Can I watch CuriosityStream on Amazon Fire TV?

CuriosityStream on Amazon Fire TV

Best answer: Yes, CuriosityStream is available on Amazon Fire TV. And it supports 4K resolution.

CuriosityStream is a must-have channel for those who want to learn more

Just because you're out of school doesn't mean you have to stop learning. In fact, it's quite the opposite. Those who quit learning after the last bell are doomed to fall behind. That's where CuriosityStream comes in. It's a streaming channel that's full of more than 2,500 documentaries and shows that run the gamut from technology and science to art and life.

Pretty much anything you can think of is in there — and it works great on an Amazon Fire TV.

There are a couple prerequisites, though. First is that you'll need a subscription with CuriosityStream, which you can get here . It starts at $2.99 a month (or $19.99 for a full year) for the high-definition feed. Or if you prefer 4K, it'll run you $9.99 a month, or $69 a year.

In order to take advantage of that 4K ultra-high definition (the kids call it UHD) resolution, you'll need a TV that supports it (and it's almost the default for new TVs these days), and you'll need a Fire TV device that can handle it.

For that reason, we recommend the newish Amazon Fire TV Stick 4K . It's a mere $49 (which not on sale), and in addition to supporting 4K resolution and the Dolby Vision standard for HDR, it also is the first Amazon Fire TV device to support the Dolby Atmos audio protocol, which is a an added bonus.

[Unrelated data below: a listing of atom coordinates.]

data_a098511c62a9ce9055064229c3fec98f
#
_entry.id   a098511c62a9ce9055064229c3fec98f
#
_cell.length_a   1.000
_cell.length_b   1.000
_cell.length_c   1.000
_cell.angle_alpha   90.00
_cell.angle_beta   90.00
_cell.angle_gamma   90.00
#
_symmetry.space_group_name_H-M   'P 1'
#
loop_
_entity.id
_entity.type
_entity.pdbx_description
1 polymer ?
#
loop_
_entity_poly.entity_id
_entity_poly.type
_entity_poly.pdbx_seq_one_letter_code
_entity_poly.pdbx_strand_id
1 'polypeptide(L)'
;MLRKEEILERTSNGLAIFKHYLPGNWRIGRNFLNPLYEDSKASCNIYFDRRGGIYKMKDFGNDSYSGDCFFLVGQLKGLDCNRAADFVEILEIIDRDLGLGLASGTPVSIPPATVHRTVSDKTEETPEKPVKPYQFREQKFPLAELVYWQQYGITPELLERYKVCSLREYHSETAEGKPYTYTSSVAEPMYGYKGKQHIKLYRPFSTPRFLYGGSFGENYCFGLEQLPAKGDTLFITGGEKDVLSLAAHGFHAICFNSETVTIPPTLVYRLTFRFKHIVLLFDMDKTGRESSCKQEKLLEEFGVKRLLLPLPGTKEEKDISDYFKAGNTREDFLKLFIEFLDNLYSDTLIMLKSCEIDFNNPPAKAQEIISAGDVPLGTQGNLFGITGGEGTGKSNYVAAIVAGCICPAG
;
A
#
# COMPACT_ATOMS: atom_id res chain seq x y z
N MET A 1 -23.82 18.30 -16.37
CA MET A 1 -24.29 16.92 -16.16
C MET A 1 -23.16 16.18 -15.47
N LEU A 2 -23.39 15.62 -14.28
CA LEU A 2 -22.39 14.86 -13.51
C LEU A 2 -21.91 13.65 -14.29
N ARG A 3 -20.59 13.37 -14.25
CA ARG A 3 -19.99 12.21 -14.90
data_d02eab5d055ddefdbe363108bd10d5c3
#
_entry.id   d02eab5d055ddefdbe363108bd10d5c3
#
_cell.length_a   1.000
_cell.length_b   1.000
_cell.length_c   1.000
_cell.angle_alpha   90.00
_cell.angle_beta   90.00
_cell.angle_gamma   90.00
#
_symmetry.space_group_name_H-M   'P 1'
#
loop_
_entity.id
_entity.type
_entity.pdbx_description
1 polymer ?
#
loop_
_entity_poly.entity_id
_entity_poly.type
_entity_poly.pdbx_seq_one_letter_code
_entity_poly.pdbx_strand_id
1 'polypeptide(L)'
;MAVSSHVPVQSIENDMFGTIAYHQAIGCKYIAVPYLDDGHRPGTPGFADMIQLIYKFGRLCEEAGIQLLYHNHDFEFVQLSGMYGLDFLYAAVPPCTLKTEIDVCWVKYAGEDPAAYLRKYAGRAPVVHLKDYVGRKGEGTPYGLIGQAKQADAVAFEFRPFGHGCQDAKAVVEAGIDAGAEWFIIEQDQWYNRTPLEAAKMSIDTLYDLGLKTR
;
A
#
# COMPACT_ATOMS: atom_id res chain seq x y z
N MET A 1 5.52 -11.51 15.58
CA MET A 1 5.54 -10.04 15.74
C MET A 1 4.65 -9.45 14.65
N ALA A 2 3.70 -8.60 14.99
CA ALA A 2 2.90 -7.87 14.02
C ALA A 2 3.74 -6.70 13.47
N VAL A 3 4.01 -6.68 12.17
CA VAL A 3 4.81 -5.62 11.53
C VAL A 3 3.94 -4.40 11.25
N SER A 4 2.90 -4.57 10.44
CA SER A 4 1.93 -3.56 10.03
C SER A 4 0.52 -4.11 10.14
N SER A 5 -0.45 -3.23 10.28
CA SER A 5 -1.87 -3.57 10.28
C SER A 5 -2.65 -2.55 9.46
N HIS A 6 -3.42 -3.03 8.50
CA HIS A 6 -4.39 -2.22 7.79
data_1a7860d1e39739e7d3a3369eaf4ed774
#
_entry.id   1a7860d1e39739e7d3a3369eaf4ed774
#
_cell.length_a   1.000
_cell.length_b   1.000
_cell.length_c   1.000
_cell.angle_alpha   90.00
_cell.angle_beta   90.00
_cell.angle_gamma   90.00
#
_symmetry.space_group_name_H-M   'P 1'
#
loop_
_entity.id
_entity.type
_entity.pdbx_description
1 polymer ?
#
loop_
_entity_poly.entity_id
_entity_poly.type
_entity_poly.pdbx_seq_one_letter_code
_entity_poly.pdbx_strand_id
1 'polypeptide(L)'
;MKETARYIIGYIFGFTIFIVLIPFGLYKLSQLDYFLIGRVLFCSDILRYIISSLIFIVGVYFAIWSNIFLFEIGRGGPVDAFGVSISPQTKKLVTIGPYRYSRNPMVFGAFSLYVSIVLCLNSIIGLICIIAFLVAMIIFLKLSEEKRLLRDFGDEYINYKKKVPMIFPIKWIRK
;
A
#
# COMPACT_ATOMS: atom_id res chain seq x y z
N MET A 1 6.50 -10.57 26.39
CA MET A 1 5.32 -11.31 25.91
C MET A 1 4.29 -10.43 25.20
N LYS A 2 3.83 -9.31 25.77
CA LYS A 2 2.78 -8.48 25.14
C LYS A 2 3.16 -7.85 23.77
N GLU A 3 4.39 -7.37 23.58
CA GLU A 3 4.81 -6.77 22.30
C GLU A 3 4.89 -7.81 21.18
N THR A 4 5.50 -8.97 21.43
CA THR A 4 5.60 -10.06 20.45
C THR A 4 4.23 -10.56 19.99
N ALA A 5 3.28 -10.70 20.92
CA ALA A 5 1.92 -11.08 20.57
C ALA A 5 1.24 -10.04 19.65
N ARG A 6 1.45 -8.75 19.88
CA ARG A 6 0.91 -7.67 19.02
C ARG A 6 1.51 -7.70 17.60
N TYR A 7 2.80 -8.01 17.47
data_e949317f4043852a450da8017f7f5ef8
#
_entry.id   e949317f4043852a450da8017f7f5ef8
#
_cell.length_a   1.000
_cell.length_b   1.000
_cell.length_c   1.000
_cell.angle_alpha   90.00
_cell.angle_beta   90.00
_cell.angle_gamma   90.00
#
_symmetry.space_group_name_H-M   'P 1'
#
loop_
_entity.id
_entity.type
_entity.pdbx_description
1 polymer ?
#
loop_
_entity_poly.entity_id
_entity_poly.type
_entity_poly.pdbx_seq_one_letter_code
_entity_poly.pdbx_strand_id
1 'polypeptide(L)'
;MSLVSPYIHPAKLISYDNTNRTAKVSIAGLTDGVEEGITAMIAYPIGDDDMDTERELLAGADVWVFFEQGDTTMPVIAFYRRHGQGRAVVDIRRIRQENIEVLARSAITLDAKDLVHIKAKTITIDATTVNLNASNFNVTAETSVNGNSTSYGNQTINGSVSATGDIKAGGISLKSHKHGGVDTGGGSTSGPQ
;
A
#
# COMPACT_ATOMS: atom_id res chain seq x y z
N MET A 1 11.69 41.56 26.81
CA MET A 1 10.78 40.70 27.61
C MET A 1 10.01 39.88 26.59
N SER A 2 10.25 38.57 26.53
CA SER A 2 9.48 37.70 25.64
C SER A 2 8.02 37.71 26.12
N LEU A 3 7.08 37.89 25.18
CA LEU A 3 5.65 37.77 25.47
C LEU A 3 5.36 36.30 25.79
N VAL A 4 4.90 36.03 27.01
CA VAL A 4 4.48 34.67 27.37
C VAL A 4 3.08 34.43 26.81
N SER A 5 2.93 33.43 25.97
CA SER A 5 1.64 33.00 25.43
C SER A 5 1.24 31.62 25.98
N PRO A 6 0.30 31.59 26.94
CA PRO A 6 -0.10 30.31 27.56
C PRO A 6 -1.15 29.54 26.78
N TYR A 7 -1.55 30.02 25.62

Or if you prefer to have things baked in and don't want to deal with separate hardware, you can pick up a 55-inch Insignia Amazon Fire TV Edition television (yes, that's a mouthful) for a mere $379, which is kind of a ridiculously good price for a 4K set.

And, of course, you'll need the CuriosityStream app for Amazon Fire TV, which you can find here . (Or just search it out on your Fire TV device.)

One other note: CuriosityStream also is available in Amazon Prime Video Channels , which will let you pay for the service with your Amazon account. That's certainly easier than signing in separately, but some folks have noted an apparent difference in available content.